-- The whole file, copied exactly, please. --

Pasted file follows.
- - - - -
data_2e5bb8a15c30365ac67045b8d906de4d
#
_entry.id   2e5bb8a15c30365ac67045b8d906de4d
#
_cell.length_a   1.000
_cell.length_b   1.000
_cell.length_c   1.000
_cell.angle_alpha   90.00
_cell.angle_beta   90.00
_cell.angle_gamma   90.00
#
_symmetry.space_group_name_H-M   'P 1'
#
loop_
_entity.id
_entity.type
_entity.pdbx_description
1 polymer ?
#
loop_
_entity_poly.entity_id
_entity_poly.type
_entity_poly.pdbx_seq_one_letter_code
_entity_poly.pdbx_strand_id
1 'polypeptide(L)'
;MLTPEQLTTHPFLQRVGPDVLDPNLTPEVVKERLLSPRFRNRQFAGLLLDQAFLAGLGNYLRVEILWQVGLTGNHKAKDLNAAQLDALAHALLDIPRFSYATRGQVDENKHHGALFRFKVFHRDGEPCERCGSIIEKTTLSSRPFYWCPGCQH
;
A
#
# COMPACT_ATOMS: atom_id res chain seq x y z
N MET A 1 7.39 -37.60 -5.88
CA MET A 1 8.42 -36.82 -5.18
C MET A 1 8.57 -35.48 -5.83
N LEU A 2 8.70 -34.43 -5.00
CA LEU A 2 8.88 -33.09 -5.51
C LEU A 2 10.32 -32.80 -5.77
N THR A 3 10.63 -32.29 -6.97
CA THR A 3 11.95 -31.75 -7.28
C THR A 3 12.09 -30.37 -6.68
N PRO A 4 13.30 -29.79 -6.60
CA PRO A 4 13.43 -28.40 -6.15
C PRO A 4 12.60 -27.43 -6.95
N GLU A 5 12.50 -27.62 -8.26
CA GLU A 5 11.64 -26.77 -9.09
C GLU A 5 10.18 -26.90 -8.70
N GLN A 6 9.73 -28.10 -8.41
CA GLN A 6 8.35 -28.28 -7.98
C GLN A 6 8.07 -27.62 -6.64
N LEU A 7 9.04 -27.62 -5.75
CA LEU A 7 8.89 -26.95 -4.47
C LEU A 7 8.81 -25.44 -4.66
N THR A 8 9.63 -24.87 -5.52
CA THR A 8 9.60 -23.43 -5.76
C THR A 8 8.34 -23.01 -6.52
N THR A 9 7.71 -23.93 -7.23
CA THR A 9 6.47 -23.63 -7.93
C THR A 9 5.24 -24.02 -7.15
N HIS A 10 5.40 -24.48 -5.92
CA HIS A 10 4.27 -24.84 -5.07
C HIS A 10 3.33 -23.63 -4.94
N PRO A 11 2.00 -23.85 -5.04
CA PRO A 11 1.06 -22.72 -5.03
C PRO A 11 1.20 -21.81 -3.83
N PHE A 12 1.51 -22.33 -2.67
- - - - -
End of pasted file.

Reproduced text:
data_2e5bb8a15c30365ac67045b8d906de4d
#
_entry.id   2e5bb8a15c30365ac67045b8d906de4d
#
_cell.length_a   1.000
_cell.length_b   1.000
_cell.length_c   1.000
_cell.angle_alpha   90.00
_cell.angle_beta   90.00
_cell.angle_gamma   90.00
#
_symmetry.space_group_name_H-M   'P 1'
#
loop_
_entity.id
_entity.type
_entity.pdbx_description
1 polymer ?
#
loop_
_entity_poly.entity_id
_entity_poly.type
_entity_poly.pdbx_seq_one_letter_code
_entity_poly.pdbx_strand_id
1 'polypeptide(L)'
;MLTPEQLTTHPFLQRVGPDVLDPNLTPEVVKERLLSPRFRNRQFAGLLLDQAFLAGLGNYLRVEILWQVGLTGNHKAKDLNAAQLDALAHALLDIPRFSYATRGQVDENKHHGALFRFKVFHRDGEPCERCGSIIEKTTLSSRPFYWCPGCQH
;
A
#
# COMPACT_ATOMS: atom_id res chain seq x y z
N MET A 1 7.39 -37.60 -5.88
CA MET A 1 8.42 -36.82 -5.18
C MET A 1 8.57 -35.48 -5.83
N LEU A 2 8.70 -34.43 -5.00
CA LEU A 2 8.88 -33.09 -5.51
C LEU A 2 10.32 -32.80 -5.77
N THR A 3 10.63 -32.29 -6.97
CA THR A 3 11.95 -31.75 -7.28
C THR A 3 12.09 -30.37 -6.68
N PRO A 4 13.30 -29.79 -6.60
CA PRO A 4 13.43 -28.40 -6.15
C PRO A 4 12.60 -27.43 -6.95
N GLU A 5 12.50 -27.62 -8.26
CA GLU A 5 11.64 -26.77 -9.09
C GLU A 5 10.18 -26.90 -8.70
N GLN A 6 9.73 -28.10 -8.41
CA GLN A 6 8.35 -28.28 -7.98
C GLN A 6 8.07 -27.62 -6.64
N LEU A 7 9.04 -27.62 -5.75
CA LEU A 7 8.89 -26.95 -4.47
C LEU A 7 8.81 -25.44 -4.66
N THR A 8 9.63 -24.87 -5.52
CA THR A 8 9.60 -23.43 -5.76
C THR A 8 8.34 -23.01 -6.52
N THR A 9 7.71 -23.93 -7.23
CA THR A 9 6.47 -23.63 -7.93
C THR A 9 5.24 -24.02 -7.15
N HIS A 10 5.40 -24.48 -5.92
CA HIS A 10 4.27 -24.84 -5.07
C HIS A 10 3.33 -23.63 -4.94
N PRO A 11 2.00 -23.85 -5.04
CA PRO A 11 1.06 -22.72 -5.03
C PRO A 11 1.20 -21.81 -3.83
N PHE A 12 1.51 -22.33 -2.67